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Botryllus tuberatus (Ritter & Forsyth, 1917)

Pacific Star Tunicate

Adeline Ang (2014)



Fact Sheet

Brief Summary

Physical Description

External Features

Internal Features

Slides Preparation


Life History & Behaviour

Feeding Mechanisms


Internal Transport & Movement

Asexual Reproduction

Sexual Reproduction

Anatomy & Physiology

Evolution & Systematics

Biogeographic Distribution

Biofouling Threats

References & Links

Sexual Reproduction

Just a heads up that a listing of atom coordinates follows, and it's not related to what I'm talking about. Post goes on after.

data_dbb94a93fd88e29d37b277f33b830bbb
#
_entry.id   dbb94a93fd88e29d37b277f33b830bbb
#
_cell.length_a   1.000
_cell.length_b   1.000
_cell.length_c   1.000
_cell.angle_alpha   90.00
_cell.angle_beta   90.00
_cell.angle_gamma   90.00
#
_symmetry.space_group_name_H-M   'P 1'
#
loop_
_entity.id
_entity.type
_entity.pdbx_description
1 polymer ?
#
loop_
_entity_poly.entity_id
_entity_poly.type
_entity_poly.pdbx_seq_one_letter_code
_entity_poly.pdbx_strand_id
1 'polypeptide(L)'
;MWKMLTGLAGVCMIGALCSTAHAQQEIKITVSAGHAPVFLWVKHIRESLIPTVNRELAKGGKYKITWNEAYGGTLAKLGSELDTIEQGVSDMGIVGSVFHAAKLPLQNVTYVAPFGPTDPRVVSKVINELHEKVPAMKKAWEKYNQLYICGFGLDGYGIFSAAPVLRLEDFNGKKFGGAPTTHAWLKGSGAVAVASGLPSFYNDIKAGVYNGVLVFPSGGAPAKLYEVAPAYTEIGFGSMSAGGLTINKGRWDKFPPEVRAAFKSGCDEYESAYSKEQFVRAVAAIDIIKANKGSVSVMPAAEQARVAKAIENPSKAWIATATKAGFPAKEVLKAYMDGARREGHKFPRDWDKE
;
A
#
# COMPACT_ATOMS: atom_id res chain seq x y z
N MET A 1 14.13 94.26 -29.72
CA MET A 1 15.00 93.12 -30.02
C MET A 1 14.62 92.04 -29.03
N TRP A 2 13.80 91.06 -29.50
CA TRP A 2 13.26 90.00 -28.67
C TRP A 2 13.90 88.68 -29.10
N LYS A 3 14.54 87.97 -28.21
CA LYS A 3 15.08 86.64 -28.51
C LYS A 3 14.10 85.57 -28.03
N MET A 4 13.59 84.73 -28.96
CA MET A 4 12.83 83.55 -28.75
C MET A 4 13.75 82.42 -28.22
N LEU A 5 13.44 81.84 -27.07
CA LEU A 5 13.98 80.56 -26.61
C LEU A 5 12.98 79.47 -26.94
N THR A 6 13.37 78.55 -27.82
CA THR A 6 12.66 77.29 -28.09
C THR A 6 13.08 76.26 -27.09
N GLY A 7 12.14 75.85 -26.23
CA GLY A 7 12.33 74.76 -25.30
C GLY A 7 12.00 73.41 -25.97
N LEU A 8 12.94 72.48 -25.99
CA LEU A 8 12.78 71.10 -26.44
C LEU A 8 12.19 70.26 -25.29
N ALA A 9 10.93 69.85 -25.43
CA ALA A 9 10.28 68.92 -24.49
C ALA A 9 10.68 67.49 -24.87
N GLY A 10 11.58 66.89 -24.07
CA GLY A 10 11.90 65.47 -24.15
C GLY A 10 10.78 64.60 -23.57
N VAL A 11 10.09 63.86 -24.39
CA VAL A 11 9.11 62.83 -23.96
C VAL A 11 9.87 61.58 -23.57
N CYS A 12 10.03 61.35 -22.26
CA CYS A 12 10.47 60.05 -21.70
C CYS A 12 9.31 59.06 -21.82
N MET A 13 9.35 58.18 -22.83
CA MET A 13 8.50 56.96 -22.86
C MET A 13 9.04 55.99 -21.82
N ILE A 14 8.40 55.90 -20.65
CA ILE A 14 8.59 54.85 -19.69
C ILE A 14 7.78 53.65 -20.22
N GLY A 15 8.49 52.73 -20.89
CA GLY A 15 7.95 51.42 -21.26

As with all other Botryllus species, B. tuberatus undergo sexual reproduction in late spring to early summer.  They are hermaphroditic and typically cross-fertilize (Ruppert, Fox & Barnes 2004).  The colonies reach sexual maturity in 1-2 month's time (Abbott & Newberry 1980).  Testes have not been observed in this species, potentially due to the minimal data collected worldwide.  Eggs, on the other hand, are present on each side of the body as part of the test-vessel system (Abbott & Newberry 1980; Kott 1985).  Fertilized eggs are brooded and retained in the zooid until the larvae are ready to swim.  Then, they would be released together with the continual flow of water through the excurrent aperture and cloacal aperture (Abbott & Newberry 1980).  Since B. tuberatus are sessile marine organisms, this constitutes the dispersal phase for the organism as the larvae are free-swimming (Pennati et al. 2009).  The young larvae has adhesive papillae on its anterior end used in sensing the environment for suitable substrate to settle on (Pennati et al. 2009).